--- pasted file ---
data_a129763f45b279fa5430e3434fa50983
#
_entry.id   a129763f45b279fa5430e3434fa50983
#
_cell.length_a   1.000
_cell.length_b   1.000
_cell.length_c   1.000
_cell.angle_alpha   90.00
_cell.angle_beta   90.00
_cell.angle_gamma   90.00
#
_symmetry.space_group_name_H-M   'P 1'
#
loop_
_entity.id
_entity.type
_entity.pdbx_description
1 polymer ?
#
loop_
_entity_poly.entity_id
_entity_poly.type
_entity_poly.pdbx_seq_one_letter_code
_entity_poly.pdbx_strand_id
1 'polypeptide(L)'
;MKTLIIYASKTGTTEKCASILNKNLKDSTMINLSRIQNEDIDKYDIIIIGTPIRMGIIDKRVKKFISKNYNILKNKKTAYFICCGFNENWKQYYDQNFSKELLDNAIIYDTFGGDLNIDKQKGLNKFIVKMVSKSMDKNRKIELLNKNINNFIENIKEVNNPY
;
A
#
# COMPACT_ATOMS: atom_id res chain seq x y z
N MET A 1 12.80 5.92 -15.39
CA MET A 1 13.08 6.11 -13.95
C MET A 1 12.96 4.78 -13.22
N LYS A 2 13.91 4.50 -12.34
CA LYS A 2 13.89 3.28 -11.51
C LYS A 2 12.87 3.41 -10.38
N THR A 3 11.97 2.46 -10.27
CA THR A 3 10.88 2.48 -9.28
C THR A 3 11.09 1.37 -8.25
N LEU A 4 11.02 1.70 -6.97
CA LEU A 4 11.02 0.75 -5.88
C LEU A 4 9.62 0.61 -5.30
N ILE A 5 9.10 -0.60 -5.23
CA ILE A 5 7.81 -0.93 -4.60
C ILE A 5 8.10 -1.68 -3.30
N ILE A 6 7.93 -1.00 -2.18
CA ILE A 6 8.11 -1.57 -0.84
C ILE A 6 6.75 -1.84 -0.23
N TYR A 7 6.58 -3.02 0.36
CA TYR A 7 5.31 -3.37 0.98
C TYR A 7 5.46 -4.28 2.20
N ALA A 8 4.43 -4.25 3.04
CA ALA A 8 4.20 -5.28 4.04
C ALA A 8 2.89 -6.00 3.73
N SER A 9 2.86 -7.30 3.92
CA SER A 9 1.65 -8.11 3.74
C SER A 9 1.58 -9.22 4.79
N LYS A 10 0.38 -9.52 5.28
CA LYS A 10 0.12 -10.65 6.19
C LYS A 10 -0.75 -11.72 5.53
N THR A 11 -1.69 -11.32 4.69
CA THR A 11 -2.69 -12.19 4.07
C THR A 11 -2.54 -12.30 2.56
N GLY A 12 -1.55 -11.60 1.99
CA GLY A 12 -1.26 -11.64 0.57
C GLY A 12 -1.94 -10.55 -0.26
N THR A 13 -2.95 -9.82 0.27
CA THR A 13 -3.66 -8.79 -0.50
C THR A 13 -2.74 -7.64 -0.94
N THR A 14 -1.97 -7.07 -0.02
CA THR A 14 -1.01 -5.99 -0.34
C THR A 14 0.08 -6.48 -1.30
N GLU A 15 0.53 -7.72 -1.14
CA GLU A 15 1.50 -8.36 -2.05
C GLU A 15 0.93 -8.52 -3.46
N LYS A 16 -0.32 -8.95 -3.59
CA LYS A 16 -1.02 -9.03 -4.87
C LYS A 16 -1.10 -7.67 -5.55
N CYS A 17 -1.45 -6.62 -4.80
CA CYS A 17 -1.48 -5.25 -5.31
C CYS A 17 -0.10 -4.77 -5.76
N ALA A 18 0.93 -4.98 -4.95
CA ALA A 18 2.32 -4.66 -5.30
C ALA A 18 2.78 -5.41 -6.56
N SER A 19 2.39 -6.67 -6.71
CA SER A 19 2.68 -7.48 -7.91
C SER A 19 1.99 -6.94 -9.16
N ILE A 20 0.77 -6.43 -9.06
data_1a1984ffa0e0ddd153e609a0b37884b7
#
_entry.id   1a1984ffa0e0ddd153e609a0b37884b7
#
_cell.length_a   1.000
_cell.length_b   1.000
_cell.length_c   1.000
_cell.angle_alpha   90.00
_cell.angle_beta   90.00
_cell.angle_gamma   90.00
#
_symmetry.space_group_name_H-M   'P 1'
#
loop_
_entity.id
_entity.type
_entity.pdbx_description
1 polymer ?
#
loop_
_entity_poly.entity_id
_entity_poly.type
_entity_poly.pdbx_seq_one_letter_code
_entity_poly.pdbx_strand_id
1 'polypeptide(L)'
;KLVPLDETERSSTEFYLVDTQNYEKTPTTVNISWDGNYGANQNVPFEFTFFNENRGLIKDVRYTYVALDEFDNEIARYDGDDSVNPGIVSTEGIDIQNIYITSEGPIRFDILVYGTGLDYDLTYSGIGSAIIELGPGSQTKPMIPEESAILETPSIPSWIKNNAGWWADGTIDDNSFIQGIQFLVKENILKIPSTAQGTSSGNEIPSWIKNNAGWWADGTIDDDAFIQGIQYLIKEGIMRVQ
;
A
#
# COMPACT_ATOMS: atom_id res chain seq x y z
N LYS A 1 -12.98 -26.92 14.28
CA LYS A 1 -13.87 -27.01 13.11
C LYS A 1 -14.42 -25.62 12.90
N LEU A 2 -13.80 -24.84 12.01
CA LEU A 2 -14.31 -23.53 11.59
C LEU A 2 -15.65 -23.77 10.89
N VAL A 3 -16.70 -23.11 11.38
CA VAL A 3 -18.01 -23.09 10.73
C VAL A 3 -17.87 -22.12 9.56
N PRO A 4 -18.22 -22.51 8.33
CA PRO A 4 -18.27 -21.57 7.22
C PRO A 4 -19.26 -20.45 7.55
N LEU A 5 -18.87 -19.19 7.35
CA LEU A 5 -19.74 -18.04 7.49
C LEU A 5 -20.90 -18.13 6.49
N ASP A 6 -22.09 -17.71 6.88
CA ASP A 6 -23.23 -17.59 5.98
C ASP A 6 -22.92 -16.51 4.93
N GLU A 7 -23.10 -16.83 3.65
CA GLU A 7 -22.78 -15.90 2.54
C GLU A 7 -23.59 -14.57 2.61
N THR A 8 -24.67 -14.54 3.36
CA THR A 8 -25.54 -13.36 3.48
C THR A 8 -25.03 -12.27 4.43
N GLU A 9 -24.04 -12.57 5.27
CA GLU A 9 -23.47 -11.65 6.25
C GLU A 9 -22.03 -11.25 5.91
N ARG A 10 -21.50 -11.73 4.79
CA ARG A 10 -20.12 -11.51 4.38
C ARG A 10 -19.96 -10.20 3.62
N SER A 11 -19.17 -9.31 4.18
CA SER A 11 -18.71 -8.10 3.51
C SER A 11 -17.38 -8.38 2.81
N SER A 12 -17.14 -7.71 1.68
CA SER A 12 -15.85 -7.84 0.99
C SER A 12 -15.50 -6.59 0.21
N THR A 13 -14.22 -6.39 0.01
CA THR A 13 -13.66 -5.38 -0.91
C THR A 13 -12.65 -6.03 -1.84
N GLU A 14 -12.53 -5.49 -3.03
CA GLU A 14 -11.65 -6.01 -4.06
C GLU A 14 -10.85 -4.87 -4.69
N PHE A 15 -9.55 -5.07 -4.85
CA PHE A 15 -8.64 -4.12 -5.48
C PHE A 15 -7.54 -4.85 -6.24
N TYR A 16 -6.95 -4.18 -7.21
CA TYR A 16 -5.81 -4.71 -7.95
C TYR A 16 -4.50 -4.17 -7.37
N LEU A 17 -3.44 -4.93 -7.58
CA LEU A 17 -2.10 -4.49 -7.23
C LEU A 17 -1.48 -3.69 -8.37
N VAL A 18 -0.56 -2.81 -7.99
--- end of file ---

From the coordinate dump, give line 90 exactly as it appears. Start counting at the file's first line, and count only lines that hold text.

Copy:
#